Understanding insect life histories and senescence through a resource allocation lens


*Correspondence author. E-mail: cboggs@stanford.edu


  • 1Resource acquisition and allocation are the physiological mechanisms integrating foraging and life-history traits. An understanding of the patterns of acquisition and allocation in different environments and organisms is critical to a predictive theory of life history.
  • 2Here I develop an allocation framework, which provides a template for conceptualizing the interactions among resource acquisition, allocation and life-history traits. The framework describes the process through which food is taken in by an organism at specific life stages, then allocated to growth, survival (including maintenance, defence, dispersal, etc), reproduction and further foraging.
  • 3I use the allocation framework to examine allocation to life-history traits in insects under both benign and stressful environments. Stressful environments result from resource scarcity or harsh environmental conditions. I consider effects of consistent stress or variable stress across time.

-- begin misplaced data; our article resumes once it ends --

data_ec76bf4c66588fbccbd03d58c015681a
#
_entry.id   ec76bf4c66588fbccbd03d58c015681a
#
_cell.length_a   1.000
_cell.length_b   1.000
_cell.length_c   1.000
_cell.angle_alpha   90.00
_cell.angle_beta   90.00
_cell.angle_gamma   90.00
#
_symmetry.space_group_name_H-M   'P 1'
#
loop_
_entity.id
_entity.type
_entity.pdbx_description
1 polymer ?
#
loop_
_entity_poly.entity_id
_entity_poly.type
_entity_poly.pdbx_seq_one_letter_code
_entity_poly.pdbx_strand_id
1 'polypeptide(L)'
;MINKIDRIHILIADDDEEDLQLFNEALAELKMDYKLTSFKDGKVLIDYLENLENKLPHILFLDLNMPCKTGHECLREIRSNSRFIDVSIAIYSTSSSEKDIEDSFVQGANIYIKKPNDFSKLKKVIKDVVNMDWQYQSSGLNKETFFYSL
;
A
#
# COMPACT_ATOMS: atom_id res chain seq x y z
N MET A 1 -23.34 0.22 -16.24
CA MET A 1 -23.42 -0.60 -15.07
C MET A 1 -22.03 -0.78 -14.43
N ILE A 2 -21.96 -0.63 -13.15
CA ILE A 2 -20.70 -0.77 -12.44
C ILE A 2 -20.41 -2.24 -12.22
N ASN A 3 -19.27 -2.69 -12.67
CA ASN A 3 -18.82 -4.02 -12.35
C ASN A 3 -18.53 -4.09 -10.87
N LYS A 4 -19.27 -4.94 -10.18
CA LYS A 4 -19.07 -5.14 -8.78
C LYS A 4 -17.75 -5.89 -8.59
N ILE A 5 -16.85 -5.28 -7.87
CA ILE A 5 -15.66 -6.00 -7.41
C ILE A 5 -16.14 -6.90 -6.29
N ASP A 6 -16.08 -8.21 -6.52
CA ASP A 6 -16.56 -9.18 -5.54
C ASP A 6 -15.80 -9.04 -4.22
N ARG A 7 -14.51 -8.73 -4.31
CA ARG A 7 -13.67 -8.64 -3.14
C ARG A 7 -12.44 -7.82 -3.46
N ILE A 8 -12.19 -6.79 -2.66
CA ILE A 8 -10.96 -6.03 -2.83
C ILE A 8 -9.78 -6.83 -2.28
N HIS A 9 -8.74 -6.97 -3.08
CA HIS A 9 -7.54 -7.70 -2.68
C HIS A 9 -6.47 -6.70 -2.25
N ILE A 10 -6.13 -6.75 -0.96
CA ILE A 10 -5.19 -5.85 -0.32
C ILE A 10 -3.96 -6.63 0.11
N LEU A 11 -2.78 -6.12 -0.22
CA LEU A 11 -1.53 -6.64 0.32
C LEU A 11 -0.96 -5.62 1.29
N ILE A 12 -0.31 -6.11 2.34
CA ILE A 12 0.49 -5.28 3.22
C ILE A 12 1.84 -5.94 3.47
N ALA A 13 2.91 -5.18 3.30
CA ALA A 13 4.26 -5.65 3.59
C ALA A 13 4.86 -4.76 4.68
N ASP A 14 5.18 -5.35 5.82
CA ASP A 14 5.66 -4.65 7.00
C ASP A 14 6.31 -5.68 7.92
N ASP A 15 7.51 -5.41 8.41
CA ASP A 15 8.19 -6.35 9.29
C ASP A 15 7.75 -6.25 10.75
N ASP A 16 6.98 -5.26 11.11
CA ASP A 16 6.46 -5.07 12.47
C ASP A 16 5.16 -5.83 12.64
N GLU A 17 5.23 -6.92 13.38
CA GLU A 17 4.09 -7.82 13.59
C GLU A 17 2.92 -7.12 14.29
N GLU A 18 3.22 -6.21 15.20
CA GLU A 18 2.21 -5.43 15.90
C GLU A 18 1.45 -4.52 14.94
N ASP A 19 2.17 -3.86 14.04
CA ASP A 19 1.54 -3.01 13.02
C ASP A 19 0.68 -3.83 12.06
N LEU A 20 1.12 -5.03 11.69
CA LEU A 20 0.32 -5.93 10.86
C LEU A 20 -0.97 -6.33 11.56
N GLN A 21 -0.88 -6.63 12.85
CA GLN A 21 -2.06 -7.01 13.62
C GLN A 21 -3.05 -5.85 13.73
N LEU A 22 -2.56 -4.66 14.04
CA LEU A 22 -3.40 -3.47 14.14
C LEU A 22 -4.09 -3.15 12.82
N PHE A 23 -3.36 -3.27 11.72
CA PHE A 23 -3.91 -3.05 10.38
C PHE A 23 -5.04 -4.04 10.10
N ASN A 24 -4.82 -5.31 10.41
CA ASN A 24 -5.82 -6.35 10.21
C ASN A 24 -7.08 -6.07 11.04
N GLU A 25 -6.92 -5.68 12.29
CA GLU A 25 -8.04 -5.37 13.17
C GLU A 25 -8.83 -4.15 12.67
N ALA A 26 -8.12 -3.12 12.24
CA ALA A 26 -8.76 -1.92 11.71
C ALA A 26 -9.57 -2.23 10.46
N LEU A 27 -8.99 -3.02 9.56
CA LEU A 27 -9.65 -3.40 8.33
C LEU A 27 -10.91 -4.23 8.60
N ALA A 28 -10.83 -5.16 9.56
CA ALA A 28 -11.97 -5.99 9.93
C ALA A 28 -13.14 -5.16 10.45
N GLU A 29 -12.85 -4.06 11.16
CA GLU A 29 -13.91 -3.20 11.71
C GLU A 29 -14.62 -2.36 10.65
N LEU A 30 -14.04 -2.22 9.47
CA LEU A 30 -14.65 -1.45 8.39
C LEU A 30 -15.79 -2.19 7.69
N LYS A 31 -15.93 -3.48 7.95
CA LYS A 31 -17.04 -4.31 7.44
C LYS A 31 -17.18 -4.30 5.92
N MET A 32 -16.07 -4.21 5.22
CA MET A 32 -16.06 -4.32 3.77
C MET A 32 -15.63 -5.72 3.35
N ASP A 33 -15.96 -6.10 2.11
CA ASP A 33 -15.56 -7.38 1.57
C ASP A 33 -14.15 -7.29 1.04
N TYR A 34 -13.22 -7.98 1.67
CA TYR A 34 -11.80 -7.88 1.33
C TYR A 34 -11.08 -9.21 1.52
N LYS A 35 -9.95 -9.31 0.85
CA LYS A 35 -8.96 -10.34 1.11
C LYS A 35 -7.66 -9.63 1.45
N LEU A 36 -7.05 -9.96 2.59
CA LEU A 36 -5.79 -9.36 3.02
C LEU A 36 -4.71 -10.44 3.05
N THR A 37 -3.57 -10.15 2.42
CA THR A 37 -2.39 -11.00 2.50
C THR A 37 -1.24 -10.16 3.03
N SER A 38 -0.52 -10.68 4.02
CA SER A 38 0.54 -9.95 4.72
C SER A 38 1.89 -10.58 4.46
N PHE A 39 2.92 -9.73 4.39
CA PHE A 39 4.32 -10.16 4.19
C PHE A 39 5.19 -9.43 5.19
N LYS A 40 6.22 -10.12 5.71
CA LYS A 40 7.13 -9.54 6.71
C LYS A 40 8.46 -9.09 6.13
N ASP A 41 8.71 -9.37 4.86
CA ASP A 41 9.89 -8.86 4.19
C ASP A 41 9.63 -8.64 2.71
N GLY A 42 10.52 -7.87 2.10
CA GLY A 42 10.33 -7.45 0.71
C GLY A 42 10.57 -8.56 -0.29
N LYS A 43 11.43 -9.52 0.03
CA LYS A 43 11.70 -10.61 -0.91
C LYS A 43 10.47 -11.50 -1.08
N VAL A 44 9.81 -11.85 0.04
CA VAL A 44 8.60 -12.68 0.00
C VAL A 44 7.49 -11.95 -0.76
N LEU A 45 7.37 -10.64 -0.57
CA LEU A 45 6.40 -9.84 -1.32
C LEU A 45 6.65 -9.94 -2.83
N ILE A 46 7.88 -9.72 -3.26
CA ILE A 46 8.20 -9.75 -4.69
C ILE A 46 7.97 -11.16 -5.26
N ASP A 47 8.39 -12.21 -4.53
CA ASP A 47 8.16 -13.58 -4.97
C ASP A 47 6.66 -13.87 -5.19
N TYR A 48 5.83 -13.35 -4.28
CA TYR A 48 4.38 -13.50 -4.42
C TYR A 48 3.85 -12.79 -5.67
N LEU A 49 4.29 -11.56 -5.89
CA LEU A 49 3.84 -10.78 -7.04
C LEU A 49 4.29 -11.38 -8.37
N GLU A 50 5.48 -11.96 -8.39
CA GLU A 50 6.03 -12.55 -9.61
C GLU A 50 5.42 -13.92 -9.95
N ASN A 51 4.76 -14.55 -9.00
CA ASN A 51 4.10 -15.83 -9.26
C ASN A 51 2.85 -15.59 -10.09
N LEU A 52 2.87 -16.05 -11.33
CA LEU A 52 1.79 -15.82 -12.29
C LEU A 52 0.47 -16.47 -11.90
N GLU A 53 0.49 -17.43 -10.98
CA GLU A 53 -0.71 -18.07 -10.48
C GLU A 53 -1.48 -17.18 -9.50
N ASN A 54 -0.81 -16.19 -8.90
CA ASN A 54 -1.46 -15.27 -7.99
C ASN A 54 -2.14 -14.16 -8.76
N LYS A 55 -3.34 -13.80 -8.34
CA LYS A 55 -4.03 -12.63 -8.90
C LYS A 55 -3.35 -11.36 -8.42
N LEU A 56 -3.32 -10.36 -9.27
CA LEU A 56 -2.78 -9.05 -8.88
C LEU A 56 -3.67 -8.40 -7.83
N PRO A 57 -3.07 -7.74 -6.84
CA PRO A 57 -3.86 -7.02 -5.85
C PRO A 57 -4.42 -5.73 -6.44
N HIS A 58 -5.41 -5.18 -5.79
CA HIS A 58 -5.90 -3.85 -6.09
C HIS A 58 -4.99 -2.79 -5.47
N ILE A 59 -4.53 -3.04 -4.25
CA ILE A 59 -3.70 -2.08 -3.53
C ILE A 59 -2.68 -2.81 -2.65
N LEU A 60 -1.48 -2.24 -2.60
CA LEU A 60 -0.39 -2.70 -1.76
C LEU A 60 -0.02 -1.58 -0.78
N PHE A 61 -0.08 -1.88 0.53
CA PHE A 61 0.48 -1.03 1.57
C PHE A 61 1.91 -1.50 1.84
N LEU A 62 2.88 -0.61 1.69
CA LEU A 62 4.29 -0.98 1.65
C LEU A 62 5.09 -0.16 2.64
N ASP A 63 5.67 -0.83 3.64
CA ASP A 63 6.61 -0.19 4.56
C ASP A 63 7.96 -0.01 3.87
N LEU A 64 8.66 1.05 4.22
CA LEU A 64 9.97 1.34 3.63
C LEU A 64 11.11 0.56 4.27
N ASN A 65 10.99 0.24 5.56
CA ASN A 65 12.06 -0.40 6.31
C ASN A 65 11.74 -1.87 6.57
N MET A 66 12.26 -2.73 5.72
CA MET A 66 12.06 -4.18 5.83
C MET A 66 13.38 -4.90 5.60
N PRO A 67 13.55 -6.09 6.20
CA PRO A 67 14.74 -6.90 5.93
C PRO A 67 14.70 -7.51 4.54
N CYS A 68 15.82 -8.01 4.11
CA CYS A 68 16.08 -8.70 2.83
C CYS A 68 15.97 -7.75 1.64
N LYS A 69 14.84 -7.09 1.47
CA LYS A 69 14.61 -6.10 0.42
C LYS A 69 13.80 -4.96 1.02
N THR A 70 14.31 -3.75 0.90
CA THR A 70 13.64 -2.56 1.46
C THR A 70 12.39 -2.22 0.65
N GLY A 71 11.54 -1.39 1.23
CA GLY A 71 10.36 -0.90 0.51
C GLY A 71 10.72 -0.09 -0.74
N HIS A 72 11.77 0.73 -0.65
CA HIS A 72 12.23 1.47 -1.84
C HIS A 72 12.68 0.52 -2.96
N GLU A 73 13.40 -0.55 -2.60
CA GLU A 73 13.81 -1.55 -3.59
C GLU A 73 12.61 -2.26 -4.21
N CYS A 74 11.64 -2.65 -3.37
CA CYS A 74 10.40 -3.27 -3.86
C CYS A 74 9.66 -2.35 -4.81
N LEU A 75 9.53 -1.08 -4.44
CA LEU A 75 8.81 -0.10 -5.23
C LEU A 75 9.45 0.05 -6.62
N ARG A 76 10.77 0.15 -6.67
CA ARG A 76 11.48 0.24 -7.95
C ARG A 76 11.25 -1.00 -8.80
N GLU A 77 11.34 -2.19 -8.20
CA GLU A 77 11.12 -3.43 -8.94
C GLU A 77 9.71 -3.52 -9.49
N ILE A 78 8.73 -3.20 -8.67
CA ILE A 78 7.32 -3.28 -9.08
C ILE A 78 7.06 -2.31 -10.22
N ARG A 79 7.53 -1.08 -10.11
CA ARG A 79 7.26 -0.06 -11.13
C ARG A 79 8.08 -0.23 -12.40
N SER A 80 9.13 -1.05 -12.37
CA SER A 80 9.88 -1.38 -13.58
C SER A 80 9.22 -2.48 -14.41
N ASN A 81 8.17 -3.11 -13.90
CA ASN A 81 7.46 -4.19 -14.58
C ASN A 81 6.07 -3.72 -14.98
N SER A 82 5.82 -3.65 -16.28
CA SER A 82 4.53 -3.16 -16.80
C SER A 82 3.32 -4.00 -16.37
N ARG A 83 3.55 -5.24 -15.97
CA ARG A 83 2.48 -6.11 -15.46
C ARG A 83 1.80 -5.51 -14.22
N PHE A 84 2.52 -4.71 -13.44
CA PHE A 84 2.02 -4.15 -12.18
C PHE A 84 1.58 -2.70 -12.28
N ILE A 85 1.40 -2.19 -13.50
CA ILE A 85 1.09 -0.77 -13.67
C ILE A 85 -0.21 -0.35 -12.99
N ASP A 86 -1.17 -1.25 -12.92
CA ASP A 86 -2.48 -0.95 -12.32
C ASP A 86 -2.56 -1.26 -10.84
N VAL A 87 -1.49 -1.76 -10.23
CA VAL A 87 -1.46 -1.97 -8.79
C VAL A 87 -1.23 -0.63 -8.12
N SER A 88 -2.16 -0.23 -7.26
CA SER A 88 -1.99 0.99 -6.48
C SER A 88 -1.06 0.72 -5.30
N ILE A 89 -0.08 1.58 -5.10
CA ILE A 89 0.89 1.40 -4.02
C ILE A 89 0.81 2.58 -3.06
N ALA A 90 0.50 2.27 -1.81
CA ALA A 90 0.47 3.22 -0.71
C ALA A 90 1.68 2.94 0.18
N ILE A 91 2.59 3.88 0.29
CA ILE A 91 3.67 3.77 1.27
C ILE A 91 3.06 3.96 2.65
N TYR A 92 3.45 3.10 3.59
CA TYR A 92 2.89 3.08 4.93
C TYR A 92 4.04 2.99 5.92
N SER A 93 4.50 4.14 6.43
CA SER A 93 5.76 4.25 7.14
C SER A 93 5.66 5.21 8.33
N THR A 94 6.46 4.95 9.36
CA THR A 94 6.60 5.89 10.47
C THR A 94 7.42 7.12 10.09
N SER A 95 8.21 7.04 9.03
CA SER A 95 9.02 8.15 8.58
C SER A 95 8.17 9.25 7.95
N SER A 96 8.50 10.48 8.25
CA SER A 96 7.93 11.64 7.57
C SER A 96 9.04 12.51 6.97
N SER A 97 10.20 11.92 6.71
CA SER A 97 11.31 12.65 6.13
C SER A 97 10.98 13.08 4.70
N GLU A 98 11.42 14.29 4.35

• 4Several broad generalizations emerge from empirical studies, viewed in the allocation framework. First, resource congruence, or the requirement for specific nutrient ratios in, for example, eggs, results in different limiting nutrients for each life-history trait. Second, the timing of resource acquisition affects both allocation patterns and the identity of limiting nutrients for a given life-history trait. Third, physiological trade-offs may occur across, not just within, life stages. Fourth, apparent trade-offs may be driven by differences among traits in resource congruence constraints and deleterious effects of excess nutrients on a particular trait. Fifth, allocation response to environmental stress shows age-specific and sex-specific patterns. Sixth, physiological trade-offs are often more pronounced under environmental stress. Finally, even within insects, there is considerable variability in allocation response to environmental stress. We do not yet have sufficiently diverse and thorough case studies to understand why this is so. Studies in the wild, or relating laboratory conditions to wild environments, are also needed.
  • 5Senescence can also be understood in an allocation framework. The present approach provides a necessary functional basis for understanding patterns of senescence in diverse organisms and environments.
  • 6The allocation framework fosters a mechanistic understanding of life-history patterns, and the beginning of an understanding of the processes underlying those patterns.